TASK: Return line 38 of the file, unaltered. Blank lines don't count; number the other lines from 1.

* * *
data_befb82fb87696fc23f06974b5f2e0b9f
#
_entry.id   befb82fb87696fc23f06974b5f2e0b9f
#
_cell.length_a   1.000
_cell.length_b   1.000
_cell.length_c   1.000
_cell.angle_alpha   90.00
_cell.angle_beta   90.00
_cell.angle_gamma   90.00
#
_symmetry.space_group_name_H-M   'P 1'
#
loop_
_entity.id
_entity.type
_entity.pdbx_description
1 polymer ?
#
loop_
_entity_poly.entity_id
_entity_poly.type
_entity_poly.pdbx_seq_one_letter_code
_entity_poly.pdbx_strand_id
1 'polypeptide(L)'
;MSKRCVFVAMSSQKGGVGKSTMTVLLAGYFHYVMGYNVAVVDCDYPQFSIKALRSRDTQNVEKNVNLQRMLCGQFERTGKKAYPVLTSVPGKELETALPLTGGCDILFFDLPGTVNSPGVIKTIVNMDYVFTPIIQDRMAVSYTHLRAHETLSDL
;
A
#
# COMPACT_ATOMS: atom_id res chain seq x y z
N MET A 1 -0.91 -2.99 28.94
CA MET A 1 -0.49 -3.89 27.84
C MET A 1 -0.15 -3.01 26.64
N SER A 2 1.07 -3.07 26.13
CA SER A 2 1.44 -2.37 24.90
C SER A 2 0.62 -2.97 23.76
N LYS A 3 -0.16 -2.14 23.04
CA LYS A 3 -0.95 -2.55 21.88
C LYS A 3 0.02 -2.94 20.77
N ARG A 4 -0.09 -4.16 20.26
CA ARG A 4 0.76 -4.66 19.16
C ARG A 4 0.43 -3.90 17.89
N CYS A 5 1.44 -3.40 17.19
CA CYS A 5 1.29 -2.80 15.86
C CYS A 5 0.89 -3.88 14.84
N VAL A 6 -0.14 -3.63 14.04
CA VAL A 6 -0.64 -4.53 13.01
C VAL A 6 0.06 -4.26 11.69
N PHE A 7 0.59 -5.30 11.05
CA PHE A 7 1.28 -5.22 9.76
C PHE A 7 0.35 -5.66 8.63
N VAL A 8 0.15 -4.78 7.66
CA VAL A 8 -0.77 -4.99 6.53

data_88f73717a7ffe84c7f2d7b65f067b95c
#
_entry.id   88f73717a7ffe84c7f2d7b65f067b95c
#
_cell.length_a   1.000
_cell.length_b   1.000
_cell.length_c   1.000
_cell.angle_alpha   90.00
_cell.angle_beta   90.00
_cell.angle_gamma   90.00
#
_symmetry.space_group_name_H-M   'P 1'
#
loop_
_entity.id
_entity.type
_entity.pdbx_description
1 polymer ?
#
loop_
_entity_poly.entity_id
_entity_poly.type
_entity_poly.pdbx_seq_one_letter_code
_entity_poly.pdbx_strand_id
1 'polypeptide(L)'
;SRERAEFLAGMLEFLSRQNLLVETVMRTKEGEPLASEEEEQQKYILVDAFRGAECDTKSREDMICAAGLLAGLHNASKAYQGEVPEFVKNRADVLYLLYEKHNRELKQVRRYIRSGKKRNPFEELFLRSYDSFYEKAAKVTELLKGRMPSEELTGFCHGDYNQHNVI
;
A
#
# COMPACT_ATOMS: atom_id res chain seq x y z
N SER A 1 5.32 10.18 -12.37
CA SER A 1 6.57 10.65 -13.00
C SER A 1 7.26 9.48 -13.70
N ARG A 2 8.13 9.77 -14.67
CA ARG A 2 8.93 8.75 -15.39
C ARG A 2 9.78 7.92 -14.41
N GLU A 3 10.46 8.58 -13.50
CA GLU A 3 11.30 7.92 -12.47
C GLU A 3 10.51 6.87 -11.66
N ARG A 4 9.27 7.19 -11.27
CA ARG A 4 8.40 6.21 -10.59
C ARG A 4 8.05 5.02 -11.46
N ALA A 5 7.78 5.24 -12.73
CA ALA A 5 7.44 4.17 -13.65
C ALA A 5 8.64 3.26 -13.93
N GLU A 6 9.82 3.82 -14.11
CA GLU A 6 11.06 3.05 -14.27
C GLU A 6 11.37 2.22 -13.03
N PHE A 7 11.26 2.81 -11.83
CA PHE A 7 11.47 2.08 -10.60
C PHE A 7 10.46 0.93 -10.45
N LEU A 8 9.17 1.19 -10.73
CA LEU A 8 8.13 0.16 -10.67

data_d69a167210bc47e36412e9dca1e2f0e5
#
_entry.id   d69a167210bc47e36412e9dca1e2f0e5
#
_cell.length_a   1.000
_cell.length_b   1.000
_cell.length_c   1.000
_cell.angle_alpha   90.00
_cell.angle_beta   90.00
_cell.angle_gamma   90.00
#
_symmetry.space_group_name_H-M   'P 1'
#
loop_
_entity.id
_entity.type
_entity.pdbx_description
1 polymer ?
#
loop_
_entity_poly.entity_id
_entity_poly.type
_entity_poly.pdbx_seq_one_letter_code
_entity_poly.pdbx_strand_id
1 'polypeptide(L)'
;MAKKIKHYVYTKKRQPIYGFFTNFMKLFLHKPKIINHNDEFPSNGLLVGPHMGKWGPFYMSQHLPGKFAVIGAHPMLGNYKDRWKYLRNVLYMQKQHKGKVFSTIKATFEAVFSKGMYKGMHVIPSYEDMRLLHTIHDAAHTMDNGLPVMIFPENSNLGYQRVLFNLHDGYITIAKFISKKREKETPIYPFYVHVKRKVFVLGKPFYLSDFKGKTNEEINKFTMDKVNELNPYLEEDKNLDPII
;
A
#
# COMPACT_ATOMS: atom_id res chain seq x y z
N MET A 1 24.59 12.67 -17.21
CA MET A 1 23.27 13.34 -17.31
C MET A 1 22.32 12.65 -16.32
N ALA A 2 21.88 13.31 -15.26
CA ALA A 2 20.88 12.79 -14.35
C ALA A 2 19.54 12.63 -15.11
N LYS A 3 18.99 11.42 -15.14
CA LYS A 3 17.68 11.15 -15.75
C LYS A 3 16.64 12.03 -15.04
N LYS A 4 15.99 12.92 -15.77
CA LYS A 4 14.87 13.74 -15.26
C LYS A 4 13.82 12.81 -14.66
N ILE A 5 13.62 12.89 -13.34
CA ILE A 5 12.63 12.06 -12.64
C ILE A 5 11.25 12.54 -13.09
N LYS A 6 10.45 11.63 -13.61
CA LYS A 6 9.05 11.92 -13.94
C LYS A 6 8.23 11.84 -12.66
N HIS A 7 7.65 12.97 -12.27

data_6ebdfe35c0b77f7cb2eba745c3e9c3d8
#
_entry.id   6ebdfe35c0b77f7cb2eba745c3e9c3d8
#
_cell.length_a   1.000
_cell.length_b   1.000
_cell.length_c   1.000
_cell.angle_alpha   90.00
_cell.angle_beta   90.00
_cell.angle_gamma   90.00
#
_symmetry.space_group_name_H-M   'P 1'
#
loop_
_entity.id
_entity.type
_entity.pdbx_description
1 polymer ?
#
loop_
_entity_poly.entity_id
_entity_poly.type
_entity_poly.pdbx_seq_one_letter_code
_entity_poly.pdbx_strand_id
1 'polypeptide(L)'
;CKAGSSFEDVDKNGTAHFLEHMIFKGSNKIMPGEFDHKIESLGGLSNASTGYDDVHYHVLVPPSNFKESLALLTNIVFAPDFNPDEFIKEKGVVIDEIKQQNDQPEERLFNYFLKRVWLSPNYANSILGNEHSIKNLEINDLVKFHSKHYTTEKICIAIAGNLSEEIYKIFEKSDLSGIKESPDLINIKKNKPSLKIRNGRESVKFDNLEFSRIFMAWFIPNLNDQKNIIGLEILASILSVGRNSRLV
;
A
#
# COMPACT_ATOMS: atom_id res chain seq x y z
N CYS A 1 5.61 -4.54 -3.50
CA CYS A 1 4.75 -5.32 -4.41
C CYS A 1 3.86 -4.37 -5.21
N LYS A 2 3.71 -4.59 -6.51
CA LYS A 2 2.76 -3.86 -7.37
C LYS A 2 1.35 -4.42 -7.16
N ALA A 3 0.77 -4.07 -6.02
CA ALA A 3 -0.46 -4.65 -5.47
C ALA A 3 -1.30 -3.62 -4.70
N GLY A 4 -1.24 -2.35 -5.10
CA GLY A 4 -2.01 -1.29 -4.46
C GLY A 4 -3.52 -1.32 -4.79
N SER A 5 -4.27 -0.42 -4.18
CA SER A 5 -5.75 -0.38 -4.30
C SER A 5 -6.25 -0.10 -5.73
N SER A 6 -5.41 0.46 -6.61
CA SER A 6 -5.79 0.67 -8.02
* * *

CA LYS A 3 -0.95 -2.55 21.88